3rd August 2013
Another trip to Abberton, this time late summer with Andy Johnson, hoping to find some early migrants. Actually very quiet on the banks of Layer Breton causeway, although there were the usual Common Terns to keep you occupied.
But what is amazing about this place is the number of ducks and geese around that shouldn't be here. I have heard it said that Abberton is often referred to as the Annexe of Colchester Zoo, with some people even suggesting that there are more of their ducks and geese here than inside the zoo. But I digress.
First up was a Red-crested Pochard close to the concrete slope which was clearly in moult. However, the pinky-orange tip to the bill says that this is an adult female, although it is not clear whether the pins showing on the wing are natural moult or growing out after being clipped.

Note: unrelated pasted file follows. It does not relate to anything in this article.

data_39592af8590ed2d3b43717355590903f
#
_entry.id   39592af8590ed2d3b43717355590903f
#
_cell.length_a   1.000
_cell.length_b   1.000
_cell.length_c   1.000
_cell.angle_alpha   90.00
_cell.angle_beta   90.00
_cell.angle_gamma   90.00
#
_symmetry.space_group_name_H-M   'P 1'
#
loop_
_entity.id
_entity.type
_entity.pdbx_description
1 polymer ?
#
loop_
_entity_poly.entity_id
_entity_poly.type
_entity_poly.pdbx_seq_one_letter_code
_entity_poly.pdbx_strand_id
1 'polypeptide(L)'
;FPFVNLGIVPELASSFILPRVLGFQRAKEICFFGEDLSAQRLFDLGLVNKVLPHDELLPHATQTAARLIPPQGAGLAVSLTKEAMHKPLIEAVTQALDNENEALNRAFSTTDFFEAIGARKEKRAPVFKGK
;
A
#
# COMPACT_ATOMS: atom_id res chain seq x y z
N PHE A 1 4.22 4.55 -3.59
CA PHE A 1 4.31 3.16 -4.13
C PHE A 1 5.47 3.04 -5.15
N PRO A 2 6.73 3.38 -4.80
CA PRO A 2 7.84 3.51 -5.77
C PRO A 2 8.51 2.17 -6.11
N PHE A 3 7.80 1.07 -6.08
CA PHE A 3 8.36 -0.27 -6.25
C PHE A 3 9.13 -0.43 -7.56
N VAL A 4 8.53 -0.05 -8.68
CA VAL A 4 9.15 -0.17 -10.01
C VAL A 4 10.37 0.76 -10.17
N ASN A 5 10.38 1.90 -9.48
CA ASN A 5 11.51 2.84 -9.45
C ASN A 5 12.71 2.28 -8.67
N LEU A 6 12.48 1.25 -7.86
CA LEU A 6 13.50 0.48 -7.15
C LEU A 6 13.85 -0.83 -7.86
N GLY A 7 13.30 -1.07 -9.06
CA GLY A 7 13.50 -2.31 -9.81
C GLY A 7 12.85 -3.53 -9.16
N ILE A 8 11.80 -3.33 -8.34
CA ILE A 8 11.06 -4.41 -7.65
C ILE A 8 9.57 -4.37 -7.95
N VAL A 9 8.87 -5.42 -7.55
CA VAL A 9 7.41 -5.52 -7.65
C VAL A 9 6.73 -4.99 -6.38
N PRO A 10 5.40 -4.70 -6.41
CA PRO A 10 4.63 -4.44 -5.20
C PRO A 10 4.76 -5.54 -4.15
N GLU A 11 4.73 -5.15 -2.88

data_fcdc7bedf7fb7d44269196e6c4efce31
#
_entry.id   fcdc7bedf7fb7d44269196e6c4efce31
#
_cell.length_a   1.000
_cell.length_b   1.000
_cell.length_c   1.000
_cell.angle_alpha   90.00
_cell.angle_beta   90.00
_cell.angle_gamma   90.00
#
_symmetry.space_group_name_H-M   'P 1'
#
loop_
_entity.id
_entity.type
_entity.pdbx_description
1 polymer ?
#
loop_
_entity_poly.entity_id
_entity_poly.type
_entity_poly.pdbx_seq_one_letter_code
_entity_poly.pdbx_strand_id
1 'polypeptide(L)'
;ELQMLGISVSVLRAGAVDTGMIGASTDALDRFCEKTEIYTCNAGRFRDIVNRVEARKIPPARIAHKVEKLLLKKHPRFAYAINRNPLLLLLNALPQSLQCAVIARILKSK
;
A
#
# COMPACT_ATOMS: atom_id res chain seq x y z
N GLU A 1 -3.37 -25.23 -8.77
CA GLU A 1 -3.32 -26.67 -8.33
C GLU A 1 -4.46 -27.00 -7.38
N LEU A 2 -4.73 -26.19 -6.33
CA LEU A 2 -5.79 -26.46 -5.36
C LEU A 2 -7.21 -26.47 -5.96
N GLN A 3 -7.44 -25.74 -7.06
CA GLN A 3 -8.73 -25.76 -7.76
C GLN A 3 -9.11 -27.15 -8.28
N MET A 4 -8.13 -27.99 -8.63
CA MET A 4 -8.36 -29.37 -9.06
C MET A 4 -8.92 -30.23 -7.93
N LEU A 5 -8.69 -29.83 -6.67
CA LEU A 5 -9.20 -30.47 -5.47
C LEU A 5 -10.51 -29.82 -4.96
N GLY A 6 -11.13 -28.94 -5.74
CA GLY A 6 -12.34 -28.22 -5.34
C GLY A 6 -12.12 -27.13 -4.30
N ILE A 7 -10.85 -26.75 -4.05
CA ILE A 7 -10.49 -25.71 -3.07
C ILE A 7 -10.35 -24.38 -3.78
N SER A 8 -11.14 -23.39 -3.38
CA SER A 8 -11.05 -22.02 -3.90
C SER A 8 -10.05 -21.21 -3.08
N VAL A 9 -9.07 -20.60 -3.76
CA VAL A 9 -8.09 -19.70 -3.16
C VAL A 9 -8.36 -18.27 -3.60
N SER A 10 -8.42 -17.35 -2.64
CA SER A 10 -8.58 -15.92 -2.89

Among the flocks of Canada and Greylag Geese was a single Barnacle Goose. Their clean black and white plumage has always been a favourite of mine, but they don't normally venture further south than the Solway Firth, and never at this time of year. So yet another alien.
As I said in a recent post, the stronghold for Egyptian Geese is Norfolk but there always a few at Abberton. This one, with its brown eye patch and collar and shocking pink legs was having a stretch, showing the large white panels on the wings.
Moving further along we came to a pair of Red-breasted Geese, unfortunately with both fast asleep. But the thing about Abberton is that many families bring their children along to throw bread for the ducks, so the rustle of paper was enough to wake them up for a quick shot.
But the award for the day must go to the stunning pair of Ruddy Shelduck, which were drawing the most attention despite their "escape" status. The larger bird on the left with the whiter head is the male.
For better reproduction of my photos, see my photo gallery at flickr.com/photos/seymourbirdies